He said publicly available flood data for the Maribyrnong river system – showing water levels peaking upstream at Darraweit above seven metres last Thursday – should have “set off alarm bells” at Melbourne Water to issue a major flood warning for Melbourne.

“You know when it gets to certain levels at Darraweit that the Maribyrnong is going to have a significant flood,” he said.

Crapper said river levels above five metres at Bulla on Thursday evening should also have been another red flag for authorities.

When questioned on Tuesday about the modelling, state Emergency Management Commissioner Andrew Crisp said Melbourne Water was responsible for providing the data that is used to issue warnings, in consultation with the Bureau of Meteorology.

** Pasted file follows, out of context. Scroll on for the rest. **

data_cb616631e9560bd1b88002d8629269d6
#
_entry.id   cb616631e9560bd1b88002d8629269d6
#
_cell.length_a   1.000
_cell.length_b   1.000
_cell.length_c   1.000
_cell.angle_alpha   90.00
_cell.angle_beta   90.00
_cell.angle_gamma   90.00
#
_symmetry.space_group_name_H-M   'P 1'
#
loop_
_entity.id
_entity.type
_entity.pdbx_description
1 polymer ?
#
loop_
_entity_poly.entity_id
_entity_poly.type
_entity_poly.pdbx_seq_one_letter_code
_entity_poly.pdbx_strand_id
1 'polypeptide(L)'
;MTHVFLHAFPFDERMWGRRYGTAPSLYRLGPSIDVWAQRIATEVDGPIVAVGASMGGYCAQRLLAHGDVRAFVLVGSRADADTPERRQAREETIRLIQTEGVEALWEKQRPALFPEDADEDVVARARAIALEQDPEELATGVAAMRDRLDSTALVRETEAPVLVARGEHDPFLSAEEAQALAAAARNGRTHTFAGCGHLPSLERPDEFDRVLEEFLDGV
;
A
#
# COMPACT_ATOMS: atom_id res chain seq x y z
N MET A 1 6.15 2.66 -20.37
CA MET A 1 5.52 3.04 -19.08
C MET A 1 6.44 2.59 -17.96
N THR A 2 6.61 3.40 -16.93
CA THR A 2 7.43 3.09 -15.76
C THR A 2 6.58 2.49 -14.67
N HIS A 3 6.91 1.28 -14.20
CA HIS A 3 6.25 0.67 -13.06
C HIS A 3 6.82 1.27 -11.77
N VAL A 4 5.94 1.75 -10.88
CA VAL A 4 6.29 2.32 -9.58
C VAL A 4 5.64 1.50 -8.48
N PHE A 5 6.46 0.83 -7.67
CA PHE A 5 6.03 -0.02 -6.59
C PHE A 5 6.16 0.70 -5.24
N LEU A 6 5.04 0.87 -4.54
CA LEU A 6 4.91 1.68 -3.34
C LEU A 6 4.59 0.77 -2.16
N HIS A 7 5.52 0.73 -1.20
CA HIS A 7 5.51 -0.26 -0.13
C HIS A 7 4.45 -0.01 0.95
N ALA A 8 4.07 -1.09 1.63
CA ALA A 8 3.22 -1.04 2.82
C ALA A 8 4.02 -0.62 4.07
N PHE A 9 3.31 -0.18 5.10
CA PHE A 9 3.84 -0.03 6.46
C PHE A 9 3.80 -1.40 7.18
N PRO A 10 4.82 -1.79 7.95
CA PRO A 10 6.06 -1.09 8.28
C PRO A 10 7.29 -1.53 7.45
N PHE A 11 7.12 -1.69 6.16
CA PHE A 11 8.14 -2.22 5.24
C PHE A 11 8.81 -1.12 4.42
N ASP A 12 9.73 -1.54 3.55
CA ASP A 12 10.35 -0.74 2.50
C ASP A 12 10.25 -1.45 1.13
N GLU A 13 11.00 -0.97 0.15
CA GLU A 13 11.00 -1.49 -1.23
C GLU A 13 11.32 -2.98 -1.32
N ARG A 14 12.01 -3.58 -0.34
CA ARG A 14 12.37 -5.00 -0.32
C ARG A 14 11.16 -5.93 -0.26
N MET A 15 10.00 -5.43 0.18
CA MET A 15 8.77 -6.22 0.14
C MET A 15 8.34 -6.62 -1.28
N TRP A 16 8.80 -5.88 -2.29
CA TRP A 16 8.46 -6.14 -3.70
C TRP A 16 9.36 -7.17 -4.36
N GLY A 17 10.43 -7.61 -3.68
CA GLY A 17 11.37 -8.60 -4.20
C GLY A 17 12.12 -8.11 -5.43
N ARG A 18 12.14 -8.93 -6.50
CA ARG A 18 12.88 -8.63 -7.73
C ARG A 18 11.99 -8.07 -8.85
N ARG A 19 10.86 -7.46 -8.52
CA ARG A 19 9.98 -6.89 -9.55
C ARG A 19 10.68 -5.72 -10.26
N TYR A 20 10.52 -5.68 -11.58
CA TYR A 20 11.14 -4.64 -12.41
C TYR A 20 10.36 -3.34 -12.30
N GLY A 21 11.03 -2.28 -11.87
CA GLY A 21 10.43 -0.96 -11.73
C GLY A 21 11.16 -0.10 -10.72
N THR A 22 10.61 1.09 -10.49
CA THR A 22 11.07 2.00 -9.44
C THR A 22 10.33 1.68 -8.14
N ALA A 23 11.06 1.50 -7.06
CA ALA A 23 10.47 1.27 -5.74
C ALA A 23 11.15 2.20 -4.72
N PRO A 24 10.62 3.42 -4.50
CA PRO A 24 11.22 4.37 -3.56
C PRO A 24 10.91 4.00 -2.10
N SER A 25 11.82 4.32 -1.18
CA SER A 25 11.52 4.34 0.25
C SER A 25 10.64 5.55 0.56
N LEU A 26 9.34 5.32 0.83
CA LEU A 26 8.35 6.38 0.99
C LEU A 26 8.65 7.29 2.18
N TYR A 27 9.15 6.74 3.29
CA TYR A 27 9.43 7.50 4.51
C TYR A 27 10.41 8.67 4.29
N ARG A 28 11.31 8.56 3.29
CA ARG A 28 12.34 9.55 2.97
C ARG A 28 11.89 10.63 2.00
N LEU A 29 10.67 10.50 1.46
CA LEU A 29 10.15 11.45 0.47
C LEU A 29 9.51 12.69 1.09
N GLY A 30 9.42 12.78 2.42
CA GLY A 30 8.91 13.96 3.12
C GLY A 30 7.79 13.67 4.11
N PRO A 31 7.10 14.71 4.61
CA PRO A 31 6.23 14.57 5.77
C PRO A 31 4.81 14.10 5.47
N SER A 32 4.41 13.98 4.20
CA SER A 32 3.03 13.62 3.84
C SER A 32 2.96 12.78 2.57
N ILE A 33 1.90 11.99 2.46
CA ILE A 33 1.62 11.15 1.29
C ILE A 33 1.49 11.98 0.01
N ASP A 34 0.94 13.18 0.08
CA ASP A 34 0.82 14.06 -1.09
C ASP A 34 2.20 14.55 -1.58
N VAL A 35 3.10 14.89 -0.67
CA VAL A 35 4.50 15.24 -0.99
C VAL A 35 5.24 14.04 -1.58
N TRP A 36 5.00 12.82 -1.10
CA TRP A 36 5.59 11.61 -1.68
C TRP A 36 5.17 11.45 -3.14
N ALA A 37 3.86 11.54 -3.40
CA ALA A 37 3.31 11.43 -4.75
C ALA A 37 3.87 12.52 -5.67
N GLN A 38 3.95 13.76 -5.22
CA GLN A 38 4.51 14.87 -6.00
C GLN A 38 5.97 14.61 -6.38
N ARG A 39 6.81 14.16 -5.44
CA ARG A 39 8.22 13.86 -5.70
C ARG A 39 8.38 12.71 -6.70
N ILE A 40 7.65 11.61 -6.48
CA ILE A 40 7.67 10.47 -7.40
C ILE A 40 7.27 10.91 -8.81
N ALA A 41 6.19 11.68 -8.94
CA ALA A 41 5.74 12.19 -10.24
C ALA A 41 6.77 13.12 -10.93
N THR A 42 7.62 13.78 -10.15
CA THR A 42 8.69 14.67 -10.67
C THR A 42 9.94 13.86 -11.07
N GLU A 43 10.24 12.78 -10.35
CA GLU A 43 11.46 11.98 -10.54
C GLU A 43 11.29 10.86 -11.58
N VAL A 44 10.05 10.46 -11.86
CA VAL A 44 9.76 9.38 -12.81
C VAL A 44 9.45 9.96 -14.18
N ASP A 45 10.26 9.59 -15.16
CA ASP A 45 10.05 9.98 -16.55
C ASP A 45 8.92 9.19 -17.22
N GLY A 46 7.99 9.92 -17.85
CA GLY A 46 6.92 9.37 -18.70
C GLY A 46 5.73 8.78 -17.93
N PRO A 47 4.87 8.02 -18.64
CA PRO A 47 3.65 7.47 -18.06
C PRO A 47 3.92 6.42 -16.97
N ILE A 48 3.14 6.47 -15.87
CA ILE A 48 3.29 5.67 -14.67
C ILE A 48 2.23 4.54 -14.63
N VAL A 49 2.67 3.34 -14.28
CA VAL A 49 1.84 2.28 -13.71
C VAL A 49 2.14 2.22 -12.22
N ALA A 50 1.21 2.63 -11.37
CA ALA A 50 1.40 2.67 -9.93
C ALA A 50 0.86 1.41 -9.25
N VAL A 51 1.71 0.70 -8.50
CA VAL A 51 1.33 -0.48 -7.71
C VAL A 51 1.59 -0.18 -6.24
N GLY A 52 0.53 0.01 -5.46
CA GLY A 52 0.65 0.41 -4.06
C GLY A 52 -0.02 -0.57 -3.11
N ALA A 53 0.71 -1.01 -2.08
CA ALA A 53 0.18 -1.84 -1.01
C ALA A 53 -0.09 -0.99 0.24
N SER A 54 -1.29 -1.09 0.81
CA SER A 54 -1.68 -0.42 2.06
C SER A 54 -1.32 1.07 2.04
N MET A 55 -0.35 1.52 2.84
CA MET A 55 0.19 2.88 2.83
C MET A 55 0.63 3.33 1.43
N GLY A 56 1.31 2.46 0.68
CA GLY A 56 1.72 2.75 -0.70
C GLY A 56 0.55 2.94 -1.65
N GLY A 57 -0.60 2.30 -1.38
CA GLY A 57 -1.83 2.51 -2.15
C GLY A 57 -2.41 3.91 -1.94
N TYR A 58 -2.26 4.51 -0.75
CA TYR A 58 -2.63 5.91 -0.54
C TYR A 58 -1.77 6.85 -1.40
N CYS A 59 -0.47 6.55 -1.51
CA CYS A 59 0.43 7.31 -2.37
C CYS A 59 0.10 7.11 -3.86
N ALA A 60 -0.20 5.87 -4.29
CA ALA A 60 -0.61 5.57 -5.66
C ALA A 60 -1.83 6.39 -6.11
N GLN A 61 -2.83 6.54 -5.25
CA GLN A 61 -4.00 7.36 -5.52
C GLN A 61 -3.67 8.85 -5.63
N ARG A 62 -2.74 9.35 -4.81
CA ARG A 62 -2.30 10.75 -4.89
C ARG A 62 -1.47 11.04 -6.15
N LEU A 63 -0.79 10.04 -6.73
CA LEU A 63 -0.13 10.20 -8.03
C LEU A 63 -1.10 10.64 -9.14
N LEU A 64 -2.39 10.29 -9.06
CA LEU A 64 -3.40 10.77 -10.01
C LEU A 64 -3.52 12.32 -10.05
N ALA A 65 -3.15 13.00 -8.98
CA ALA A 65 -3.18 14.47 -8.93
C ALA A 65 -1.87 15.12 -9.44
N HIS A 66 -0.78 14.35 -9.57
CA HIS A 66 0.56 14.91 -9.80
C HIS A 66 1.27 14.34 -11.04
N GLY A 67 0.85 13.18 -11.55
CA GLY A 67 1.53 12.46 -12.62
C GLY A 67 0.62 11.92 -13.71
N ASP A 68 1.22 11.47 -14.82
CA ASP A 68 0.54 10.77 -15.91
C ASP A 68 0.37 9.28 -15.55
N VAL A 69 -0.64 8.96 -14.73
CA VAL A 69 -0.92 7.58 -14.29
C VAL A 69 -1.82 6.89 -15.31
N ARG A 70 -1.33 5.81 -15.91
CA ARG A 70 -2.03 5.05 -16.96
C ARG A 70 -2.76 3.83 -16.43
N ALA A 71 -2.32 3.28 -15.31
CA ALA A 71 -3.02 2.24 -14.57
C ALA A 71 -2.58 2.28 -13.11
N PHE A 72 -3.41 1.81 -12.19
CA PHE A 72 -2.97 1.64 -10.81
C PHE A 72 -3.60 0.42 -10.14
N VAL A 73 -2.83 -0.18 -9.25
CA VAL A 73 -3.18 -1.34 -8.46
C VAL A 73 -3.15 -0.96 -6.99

Ron Sutherland, who was a manager at Melbourne Water for two decades, said there should have been a six-hour warning for houses on the Maribyrnong.

Premier Daniel Andrews visits the Shepparton incident control centre.Credit:AAP

“What they had was police knocking at their door saying there’s water at your gate, evacuate,” he said. “It’s not good enough.”

Authorities previously said the water surged much faster than modelling had predicted. SES incident controller John Bates last week said modelling was “complicated”, involving predicting rainfall, catchment mapping and tides.

“They knew something was coming, but … the scale of it was more certainly than I was aware of,” Bates said. “It just came up really fast. And surprisingly fast to all of us.”